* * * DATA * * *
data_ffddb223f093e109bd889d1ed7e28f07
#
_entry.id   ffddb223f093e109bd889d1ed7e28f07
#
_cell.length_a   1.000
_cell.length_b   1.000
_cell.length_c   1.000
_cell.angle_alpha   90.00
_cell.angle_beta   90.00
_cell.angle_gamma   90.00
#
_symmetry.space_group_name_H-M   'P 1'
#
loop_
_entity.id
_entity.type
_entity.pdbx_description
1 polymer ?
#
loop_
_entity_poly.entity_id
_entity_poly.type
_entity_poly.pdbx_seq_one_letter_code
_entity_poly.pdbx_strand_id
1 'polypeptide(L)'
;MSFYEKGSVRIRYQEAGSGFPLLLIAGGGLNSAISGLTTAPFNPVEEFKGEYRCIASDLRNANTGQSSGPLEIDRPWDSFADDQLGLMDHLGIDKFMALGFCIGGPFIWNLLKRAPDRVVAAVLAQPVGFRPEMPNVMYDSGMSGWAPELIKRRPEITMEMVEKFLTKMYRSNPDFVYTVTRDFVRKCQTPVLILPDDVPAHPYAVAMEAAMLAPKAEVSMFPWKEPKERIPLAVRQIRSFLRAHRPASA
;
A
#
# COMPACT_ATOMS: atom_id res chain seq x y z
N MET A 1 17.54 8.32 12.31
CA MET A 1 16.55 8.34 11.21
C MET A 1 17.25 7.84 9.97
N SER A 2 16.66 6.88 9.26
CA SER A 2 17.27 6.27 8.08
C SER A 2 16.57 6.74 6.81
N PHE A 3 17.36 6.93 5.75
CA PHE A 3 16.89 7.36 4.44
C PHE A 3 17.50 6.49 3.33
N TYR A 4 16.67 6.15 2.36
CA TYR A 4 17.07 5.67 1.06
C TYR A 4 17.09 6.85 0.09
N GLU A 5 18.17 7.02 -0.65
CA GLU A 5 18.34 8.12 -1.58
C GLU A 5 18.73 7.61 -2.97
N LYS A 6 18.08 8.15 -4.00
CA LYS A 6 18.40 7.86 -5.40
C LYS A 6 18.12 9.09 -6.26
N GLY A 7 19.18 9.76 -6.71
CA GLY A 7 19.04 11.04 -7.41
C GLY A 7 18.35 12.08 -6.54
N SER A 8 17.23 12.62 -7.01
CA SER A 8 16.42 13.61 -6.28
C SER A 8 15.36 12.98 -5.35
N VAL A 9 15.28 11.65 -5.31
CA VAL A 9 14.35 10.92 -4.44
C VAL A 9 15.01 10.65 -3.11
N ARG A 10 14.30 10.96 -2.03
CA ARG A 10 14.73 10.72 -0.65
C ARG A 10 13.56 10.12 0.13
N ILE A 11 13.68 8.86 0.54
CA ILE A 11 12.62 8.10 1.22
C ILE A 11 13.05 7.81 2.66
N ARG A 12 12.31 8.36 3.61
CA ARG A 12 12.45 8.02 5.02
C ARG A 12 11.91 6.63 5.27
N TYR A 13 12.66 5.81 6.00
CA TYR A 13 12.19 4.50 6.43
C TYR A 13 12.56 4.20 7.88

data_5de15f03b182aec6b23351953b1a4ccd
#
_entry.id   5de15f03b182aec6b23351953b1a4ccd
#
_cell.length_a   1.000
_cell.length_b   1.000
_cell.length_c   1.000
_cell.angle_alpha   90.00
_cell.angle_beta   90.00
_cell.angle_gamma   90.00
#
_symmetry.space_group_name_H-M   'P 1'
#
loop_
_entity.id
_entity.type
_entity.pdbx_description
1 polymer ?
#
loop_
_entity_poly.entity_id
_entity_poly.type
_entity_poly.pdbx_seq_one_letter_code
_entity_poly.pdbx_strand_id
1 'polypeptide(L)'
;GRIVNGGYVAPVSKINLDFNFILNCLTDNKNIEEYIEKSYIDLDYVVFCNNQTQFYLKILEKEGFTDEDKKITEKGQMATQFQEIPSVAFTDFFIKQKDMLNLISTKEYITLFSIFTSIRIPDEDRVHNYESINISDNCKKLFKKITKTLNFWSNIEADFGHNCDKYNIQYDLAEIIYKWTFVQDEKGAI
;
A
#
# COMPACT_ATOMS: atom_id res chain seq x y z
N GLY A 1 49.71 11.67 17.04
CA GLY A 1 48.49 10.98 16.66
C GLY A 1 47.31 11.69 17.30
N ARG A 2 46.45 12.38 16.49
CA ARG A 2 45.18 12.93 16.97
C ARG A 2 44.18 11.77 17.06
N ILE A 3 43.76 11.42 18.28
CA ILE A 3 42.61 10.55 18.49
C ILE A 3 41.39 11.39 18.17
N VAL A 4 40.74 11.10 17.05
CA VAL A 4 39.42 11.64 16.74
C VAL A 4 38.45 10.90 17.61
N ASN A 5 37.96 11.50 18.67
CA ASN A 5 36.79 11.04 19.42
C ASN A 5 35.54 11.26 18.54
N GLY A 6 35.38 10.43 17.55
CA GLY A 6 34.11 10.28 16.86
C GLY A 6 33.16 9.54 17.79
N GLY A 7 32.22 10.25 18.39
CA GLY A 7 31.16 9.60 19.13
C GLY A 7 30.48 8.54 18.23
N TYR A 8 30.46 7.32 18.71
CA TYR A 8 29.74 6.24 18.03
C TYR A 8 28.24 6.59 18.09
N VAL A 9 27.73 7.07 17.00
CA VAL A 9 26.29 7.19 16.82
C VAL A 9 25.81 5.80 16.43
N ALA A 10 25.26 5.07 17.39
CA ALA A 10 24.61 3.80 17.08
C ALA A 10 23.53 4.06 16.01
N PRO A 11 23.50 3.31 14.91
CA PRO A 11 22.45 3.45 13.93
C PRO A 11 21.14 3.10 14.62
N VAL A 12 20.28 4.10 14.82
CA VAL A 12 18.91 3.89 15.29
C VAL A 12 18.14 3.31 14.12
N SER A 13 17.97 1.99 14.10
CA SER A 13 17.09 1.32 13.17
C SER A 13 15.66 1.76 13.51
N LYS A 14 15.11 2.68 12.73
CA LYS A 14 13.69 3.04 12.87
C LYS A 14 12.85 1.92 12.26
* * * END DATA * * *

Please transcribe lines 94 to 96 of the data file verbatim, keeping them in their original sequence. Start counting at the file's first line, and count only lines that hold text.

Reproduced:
1 'polypeptide(L)'
;GRIVNGGYVAPVSKINLDFNFILNCLTDNKNIEEYIEKSYIDLDYVVFCNNQTQFYLKILEKEGFTDEDKKITEKGQMATQFQEIPSVAFTDFFIKQKDMLNLISTKEYITLFSIFTSIRIPDEDRVHNYESINISDNCKKLFKKITKTLNFWSNIEADFGHNCDKYNIQYDLAEIIYKWTFVQDEKGAI
;